Closing time. The end of the road. The last hurrah — and hurrahs are in order.
If you’re here, then you’ve found a buyer, negotiated home repairs, and are ready to move out — and on. But before you can make this sale official (and get paid!), you still have a few items to cross off your list.
Here, we’ve laid out everything you need to know to have a successful settlement.
Closing Is the Final Step
Closing, or “settlement,” is when both parties sign the final ownership and insurance paperwork, and the buyer becomes the legal owner of the home.
Typically, closing day takes place about four to six weeks after you signed a purchase and sale agreement. During this window, the buyer’s purchasing funds are held in escrow until all contingencies, like the home inspection contingency and appraisal contingency, are met.
Your agent will be able to answer questions and offer support through closing. Here’s what to expect from the process, start to finish.
Before You Close, You’ll Have a Final Walk-Through
Most sales contracts give the buyer one last chance to do a walk-through of the home within 24 hours of settlement. This is their chance to check that the property is in good condition, and to make sure the agreed-upon repairs were completed.
In most cases, no problems arise at this stage of the transaction. (If something is amiss, your agent can walk you through it.) The final walk-through mostly gives buyers peace of mind knowing that you, the seller, have adhered to the conditions of the sales contract and home inspection-related repairs.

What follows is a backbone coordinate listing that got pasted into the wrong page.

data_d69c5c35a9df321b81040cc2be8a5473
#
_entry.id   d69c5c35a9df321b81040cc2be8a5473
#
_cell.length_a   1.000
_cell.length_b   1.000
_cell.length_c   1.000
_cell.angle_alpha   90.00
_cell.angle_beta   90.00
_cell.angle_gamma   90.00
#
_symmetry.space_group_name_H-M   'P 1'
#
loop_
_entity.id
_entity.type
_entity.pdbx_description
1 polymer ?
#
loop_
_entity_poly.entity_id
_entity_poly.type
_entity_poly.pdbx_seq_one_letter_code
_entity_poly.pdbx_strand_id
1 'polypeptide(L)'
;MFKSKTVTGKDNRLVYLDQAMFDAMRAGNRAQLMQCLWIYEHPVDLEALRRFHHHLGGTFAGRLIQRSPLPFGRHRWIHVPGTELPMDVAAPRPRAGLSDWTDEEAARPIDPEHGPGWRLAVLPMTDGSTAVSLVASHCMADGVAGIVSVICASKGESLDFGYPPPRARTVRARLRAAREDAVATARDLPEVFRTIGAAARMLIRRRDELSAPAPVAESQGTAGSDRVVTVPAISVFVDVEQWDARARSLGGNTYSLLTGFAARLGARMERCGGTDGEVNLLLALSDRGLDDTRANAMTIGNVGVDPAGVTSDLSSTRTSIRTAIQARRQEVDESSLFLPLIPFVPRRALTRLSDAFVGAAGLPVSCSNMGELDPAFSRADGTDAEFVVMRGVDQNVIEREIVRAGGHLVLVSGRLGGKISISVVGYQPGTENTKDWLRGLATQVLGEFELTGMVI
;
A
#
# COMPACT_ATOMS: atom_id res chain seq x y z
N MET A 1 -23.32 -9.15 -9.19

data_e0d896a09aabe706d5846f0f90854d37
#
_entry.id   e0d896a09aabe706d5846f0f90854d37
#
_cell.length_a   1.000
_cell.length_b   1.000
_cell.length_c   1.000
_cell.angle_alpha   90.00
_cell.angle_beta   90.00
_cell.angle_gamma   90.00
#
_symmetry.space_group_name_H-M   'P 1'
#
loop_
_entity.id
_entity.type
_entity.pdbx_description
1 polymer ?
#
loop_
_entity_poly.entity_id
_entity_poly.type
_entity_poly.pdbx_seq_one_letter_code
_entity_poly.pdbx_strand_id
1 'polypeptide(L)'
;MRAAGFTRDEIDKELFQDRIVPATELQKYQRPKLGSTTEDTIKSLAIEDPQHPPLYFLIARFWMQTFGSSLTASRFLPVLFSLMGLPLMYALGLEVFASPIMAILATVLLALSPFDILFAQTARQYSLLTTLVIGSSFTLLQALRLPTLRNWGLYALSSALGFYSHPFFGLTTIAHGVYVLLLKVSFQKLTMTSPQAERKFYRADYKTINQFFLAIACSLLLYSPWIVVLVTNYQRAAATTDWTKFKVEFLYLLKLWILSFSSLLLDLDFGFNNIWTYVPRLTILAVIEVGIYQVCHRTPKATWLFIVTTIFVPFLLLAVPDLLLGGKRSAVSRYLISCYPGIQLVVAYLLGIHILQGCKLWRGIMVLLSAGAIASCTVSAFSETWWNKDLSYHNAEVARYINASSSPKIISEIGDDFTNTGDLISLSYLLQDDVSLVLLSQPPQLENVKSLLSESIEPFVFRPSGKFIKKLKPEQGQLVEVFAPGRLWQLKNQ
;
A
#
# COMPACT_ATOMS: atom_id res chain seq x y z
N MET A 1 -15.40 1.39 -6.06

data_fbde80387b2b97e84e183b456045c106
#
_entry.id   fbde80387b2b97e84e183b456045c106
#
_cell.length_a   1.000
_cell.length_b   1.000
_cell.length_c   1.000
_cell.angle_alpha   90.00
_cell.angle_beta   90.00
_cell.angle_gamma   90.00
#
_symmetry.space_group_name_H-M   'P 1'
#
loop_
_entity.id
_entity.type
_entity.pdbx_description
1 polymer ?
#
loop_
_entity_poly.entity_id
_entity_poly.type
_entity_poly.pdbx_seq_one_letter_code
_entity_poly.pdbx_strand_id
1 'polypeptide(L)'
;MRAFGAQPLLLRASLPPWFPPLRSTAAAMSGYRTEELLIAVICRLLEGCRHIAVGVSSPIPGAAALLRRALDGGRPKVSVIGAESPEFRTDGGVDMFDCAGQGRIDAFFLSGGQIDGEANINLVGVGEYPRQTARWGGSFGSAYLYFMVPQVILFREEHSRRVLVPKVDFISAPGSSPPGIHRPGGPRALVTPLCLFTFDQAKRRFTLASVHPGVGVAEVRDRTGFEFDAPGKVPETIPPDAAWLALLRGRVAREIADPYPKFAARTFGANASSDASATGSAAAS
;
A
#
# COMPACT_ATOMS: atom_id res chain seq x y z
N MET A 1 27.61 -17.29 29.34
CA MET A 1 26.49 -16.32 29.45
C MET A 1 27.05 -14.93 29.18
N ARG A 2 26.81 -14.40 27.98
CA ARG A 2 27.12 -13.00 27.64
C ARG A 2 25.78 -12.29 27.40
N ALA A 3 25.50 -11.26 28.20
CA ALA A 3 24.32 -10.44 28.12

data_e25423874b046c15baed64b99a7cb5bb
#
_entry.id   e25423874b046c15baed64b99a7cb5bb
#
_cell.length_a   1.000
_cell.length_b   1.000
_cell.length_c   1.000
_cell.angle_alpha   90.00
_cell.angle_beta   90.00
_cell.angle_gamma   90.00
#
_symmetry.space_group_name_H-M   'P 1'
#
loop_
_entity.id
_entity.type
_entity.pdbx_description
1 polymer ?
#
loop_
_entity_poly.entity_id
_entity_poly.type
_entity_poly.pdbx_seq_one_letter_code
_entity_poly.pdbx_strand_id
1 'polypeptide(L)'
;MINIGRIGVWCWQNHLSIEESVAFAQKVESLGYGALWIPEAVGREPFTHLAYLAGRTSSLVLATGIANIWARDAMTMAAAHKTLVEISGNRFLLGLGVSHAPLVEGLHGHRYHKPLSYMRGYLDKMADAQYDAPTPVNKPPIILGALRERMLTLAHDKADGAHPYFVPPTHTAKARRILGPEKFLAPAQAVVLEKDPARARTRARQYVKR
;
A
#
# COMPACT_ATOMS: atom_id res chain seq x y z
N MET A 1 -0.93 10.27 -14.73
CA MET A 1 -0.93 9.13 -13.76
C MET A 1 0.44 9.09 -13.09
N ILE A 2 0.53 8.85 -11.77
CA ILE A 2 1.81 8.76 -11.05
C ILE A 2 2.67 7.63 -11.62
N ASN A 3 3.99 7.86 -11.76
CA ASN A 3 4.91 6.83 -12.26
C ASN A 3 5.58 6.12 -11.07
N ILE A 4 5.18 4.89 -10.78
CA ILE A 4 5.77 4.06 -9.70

Related Topic: Sell a Home: Step-by-Step
Follow These Steps to Prepare for the Final Walk-Through
To help ensure that the walk-through goes smoothly, take these six steps ahead of time to prepare:
Step #1: Clean house. Your home should be spotless for the final walk-through. Assuming the buyer is taking ownership on closing day, you should be fully moved out at this point. But moving can be messy. After purging, packing, and moving, you may want to do one more deep cleaning.
Step #2: Leave owner’s manuals and warranties. Make the buyer’s life easier by providing all manuals and warranties you have for home appliances. Print physical copies and put these documents in one place for the new owner. If you have receipts from contractors for repairs, leave them with the manuals.
Step #3: Provide a vendor list. Give the buyer contact information for home contractors or maintenance companies that you’ve used in the past. These vendors are familiar with your home, and the new owner will appreciate having a list of servicers they can trust will take good care of their new home.
Step #4: Check for forgotten items. Do one more check throughout the home to make sure you’re not leaving anything behind. One exception: You may want to leave unused or leftover paint cans in the colors currently in use within the home — but confirm with the buyer first.
Step #5: Turn off water shut-off valves. The last thing you want before closing is a flood. With the buyer’s permission, turn off your house’s main shutoff valve 24 hours before closing.
Step #6: Lock up. Until settlement is complete, you’re legally responsible for the home — meaning you’d be liable if there’s a break-in before closing. So, the day before settlement make sure to close window coverings and lock the entry doors. If a house looks un-lived in, it’s a welcome sign to burglars. It’s a good idea to leave a porch light on, or to set an interior light to turn on and off with a timer.
If the final walk-through reveals an issue with the house, don’t panic. The standard protocol is for the buyer’s agent to immediately alert the listing agent that there’s a problem. Then, both parties work together to solve it. Typically, either the closing gets delayed or there’s additional negotiation, such as monetary deduction of the sales price. In other words: There are options, and your agent can help you through this.
Up Next: The “Closing Disclosure”